The broad marshlands under the open skies of the Lower Lee Valley had provided relatively cheap sites close to central London for small to medium sized industries. These were engaged in transforming materials like chemicals, coal, steel, timber, food and waste into valuable products. The rivers Lee and Thames, local railheads and roads, provided ready access to the Docks, London’s wholesale markets and medium scale manufacturers.
Capital investment rapidly departed in the 1960’s towards highly mechanised container ports outside London from local industries most of which depended upon labour intensive cargo handling centred in the London Docks. This disinvestment left behind, in considerable numbers, many of the most vulnerable members of the subsequently underemployed working population in the country. They were then all but abandoned to live amongst vast areas of industrial and social dereliction.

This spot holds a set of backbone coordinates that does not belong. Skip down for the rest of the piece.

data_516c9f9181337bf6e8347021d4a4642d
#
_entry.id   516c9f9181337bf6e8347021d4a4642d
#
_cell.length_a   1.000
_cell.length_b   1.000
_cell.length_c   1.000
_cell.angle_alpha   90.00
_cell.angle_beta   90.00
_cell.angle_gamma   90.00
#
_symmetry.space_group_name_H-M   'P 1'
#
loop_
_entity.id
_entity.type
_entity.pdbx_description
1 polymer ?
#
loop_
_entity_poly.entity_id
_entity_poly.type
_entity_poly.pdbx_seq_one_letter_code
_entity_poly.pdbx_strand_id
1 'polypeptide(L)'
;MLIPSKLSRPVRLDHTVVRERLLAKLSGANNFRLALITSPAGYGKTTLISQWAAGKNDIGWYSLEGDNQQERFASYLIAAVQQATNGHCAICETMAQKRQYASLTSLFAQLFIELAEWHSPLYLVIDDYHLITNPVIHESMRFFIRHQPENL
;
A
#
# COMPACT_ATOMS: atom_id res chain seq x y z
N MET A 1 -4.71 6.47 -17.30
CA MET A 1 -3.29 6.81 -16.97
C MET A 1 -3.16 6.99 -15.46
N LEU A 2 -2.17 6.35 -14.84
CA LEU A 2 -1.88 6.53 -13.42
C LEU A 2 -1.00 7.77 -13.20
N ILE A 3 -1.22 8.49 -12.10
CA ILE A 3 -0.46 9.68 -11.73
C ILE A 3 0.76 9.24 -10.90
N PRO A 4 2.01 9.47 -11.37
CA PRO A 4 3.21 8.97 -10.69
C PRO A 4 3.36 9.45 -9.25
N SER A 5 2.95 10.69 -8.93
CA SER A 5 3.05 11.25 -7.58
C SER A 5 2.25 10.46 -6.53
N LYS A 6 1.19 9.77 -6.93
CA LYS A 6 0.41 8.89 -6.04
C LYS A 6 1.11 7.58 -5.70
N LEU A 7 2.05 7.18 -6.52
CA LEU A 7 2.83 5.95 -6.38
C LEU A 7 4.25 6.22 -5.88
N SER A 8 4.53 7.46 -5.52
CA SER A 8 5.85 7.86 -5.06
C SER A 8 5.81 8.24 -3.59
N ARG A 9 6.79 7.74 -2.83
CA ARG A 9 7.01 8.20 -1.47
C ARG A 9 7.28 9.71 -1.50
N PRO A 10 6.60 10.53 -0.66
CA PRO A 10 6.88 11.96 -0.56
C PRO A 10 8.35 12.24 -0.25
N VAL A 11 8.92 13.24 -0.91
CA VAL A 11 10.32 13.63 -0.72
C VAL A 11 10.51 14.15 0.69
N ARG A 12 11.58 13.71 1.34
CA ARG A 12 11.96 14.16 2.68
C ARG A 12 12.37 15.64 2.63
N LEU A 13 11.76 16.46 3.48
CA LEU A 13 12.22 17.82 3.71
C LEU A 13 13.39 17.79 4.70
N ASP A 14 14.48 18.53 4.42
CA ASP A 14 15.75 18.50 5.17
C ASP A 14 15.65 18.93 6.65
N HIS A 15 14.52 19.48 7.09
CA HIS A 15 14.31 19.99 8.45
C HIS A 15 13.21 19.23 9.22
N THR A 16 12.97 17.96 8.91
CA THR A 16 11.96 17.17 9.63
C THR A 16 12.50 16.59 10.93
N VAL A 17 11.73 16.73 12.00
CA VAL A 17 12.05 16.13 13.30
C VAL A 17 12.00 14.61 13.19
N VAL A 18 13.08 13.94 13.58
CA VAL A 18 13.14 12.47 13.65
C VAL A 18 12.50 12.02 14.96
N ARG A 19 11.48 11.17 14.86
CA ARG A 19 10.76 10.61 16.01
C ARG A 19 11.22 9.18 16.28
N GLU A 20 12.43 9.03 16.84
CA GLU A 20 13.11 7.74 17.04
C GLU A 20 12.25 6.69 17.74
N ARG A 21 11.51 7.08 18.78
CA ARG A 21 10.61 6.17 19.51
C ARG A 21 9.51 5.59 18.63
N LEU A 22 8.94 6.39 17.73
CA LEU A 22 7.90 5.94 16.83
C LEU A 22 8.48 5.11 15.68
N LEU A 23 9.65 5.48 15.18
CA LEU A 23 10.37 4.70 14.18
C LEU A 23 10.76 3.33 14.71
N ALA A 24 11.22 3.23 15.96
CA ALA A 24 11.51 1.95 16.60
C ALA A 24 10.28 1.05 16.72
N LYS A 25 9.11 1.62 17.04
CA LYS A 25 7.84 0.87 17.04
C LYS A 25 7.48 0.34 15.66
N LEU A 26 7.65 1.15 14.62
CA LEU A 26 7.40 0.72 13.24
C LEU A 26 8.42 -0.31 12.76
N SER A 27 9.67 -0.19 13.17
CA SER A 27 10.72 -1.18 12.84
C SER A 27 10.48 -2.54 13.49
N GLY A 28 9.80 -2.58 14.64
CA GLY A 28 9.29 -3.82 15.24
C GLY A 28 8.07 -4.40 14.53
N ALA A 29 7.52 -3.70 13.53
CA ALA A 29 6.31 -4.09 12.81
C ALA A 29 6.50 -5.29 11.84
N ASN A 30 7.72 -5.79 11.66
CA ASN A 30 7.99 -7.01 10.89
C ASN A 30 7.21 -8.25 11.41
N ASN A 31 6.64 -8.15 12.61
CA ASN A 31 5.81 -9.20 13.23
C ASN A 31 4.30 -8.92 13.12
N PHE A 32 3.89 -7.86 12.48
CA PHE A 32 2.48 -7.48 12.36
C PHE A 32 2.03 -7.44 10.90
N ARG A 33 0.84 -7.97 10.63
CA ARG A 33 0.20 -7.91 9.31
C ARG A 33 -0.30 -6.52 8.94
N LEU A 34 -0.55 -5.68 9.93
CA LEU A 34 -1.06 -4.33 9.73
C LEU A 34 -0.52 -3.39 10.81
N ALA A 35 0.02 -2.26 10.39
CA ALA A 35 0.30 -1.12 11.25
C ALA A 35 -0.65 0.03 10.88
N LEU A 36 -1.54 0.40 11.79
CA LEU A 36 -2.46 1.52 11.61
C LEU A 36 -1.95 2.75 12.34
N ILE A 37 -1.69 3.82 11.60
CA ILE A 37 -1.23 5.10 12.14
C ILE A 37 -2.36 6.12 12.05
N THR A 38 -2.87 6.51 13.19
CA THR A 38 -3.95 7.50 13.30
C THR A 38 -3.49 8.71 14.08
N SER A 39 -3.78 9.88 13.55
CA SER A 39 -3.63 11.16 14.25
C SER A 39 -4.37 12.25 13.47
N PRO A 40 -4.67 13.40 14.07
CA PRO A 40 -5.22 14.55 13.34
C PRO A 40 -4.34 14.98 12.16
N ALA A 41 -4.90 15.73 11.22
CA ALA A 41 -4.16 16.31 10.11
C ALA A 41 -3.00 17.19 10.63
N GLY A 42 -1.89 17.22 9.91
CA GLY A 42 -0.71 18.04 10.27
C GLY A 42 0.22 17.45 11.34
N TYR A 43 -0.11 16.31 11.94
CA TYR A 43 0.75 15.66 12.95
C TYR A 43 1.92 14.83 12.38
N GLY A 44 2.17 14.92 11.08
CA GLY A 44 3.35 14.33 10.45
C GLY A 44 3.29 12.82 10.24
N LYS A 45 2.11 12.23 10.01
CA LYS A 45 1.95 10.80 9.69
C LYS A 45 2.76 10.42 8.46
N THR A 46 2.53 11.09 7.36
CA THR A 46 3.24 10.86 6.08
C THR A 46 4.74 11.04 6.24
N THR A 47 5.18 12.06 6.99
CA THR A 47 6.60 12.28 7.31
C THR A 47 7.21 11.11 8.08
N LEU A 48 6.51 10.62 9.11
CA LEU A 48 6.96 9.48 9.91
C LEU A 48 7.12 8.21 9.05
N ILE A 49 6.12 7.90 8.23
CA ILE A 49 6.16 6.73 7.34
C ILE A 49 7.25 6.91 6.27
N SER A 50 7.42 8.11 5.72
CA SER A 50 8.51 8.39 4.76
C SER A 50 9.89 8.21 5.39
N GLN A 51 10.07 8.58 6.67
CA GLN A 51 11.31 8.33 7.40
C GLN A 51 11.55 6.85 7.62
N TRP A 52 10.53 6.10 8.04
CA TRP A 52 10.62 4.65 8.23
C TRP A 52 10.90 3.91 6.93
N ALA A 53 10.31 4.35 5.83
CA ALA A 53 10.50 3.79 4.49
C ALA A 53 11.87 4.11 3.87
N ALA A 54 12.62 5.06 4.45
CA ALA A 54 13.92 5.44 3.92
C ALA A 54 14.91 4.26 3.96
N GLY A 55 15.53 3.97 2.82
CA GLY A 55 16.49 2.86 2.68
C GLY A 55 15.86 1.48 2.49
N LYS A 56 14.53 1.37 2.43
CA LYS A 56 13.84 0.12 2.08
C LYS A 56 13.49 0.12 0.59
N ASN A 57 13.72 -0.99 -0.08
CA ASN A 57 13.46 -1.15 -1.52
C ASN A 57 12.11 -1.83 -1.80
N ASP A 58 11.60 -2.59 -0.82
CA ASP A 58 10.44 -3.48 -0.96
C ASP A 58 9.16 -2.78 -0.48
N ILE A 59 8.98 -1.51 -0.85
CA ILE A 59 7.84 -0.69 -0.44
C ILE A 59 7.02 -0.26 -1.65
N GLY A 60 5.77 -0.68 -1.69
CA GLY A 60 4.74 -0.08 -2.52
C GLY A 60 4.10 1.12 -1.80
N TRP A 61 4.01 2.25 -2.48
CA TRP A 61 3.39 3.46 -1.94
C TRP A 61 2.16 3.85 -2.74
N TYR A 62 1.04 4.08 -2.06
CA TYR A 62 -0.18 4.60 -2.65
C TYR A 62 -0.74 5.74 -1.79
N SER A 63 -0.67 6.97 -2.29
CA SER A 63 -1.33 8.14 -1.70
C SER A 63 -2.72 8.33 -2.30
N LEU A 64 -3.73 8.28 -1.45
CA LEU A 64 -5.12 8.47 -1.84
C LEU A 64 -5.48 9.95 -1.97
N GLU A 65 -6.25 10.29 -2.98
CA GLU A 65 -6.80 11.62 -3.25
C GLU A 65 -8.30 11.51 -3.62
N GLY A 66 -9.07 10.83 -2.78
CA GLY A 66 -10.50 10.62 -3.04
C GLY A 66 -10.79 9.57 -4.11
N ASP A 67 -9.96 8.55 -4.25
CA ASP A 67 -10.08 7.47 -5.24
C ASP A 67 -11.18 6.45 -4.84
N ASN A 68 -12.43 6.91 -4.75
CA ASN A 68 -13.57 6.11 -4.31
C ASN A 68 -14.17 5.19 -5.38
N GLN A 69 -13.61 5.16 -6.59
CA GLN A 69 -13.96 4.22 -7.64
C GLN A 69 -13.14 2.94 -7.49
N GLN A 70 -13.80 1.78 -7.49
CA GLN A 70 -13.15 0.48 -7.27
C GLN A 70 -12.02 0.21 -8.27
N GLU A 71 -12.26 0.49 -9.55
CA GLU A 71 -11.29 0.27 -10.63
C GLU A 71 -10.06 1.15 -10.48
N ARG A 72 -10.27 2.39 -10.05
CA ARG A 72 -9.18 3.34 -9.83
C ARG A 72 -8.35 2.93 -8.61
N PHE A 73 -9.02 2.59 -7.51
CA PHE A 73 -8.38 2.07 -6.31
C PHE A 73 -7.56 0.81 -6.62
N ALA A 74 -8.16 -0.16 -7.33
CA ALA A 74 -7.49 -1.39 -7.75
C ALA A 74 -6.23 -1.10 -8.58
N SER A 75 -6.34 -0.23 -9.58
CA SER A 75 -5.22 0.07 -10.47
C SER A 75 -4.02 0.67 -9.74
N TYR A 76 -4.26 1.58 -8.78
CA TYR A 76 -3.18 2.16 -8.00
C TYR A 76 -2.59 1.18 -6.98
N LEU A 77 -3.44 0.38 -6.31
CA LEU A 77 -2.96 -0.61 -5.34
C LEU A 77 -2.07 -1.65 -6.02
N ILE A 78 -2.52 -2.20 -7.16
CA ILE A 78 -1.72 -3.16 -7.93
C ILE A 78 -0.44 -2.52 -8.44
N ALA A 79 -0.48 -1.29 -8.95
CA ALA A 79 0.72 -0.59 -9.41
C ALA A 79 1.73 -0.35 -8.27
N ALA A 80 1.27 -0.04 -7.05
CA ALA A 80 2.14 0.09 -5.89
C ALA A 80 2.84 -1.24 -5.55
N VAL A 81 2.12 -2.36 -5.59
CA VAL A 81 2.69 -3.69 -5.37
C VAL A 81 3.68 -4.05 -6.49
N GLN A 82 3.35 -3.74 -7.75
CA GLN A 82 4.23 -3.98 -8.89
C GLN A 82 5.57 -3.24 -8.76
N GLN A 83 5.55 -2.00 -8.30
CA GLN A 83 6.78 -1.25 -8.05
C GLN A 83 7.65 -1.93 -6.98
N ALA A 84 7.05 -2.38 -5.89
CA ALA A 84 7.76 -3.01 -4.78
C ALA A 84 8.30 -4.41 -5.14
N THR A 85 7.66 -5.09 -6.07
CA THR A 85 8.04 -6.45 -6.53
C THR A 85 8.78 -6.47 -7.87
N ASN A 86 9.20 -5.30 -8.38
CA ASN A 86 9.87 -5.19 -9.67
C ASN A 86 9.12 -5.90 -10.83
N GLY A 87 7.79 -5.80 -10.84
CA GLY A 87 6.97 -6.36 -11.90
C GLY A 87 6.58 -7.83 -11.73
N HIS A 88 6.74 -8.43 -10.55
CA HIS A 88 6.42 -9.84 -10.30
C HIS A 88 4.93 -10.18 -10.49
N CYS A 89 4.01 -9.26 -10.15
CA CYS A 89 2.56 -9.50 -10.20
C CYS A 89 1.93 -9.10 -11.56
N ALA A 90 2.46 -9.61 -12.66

Olympic boosterists emphasised negative aspects of the struggling local economy for which they promoted the Games as a cure-all. But a consortium of local businesses, threatened with eviction from the Games site, reminded government that displacement of over 200 firms, employing around 5000 workers, amounted to a land grab for developers of cheap industrial property at the expense of businesses which would lose their unique access to London markets.